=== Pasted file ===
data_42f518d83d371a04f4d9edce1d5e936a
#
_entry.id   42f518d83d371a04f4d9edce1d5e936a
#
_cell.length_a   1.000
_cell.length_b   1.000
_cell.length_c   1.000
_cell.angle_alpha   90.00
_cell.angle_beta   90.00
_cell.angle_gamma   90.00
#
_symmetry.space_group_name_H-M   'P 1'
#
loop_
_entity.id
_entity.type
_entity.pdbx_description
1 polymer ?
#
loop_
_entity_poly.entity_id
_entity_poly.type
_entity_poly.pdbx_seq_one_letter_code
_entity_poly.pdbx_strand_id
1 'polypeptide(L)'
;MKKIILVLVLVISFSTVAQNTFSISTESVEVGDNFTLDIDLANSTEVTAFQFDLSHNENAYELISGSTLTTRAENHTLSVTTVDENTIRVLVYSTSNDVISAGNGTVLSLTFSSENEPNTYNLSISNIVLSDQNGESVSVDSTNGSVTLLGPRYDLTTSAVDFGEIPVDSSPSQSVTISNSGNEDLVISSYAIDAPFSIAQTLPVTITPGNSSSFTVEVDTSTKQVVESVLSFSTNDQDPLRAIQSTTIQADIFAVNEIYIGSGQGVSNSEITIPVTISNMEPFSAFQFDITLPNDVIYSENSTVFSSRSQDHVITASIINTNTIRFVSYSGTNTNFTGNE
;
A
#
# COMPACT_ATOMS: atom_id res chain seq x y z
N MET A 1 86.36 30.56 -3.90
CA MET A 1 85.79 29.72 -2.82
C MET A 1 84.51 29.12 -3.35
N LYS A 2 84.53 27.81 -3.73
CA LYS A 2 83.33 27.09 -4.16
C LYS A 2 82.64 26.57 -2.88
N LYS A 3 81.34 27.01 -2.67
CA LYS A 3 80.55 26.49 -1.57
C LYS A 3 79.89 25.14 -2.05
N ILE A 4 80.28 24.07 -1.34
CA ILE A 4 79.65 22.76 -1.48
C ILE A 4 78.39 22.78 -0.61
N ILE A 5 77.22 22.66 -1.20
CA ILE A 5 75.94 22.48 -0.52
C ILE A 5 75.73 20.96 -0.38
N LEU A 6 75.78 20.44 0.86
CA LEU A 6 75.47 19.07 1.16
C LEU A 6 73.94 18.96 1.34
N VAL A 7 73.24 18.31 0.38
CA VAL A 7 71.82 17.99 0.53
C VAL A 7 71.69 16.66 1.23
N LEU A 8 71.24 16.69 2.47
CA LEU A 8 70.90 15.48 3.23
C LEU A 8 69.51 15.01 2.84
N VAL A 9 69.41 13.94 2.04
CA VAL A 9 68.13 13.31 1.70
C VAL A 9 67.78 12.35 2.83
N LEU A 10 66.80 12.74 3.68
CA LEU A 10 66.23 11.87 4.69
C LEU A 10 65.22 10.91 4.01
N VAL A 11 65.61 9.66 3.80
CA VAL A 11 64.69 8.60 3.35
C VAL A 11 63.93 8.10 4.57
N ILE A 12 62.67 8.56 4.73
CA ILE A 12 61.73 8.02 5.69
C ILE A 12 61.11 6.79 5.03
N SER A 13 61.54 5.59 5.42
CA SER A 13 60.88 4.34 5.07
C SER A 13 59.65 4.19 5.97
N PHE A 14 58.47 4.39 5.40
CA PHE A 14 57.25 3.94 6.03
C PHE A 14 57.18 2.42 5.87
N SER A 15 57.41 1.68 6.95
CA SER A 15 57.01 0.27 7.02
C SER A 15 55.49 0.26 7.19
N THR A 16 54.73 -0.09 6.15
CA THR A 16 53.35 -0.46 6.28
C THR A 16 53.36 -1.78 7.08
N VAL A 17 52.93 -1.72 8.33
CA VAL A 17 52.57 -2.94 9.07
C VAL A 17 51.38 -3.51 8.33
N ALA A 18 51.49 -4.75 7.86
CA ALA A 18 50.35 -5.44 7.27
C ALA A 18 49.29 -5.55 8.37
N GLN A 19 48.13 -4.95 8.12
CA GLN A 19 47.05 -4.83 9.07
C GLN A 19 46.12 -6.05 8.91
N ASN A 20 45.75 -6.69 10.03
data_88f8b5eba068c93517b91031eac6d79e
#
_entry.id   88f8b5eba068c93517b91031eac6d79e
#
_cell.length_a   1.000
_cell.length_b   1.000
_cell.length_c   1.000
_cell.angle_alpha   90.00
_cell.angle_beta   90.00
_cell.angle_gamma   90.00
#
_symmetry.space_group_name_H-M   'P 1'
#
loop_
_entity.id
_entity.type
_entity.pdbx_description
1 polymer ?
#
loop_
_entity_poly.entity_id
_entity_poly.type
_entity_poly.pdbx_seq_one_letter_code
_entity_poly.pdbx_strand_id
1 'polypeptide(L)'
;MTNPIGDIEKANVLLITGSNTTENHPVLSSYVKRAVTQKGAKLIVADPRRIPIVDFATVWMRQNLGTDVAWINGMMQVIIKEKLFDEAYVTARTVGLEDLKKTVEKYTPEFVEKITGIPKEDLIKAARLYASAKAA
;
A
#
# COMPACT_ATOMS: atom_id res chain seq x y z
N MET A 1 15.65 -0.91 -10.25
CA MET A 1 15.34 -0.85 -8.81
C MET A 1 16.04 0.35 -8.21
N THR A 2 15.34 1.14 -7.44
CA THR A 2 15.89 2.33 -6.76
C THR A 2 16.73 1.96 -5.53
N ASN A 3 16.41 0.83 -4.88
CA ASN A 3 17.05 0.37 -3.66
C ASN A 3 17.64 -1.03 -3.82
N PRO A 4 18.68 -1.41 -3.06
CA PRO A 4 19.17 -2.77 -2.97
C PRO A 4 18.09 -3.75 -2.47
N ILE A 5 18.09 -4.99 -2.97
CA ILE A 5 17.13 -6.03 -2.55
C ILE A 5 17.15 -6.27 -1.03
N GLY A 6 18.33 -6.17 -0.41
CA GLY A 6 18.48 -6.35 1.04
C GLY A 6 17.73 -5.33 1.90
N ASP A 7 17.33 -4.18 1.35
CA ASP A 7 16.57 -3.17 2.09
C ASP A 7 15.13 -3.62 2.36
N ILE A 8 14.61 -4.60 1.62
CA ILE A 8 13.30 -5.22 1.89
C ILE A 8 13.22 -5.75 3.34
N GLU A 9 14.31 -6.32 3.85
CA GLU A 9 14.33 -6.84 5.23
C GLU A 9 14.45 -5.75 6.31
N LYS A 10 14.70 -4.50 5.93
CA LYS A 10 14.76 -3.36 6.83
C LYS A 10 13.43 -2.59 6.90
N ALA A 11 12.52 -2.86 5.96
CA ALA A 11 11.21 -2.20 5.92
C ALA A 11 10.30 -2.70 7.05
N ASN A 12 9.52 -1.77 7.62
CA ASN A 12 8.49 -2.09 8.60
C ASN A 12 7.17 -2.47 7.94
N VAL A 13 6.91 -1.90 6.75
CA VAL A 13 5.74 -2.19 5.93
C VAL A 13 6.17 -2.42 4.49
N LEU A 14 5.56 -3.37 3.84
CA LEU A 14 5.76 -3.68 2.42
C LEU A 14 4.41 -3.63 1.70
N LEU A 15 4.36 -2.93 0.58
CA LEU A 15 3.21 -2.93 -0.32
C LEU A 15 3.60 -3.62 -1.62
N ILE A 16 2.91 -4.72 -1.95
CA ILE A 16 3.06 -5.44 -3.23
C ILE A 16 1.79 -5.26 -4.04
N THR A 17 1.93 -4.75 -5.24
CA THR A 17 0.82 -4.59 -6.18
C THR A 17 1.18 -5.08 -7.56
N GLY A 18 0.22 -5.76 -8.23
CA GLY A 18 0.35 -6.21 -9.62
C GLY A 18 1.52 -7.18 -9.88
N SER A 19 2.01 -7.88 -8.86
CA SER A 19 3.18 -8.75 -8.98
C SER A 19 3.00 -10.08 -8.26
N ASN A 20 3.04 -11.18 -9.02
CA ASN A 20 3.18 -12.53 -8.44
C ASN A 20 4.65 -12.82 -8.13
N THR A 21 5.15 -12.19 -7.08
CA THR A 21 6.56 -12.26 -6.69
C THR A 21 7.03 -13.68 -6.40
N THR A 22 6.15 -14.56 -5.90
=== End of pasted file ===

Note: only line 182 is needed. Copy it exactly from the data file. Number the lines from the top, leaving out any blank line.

N THR A 22 6.15 -14.56 -5.90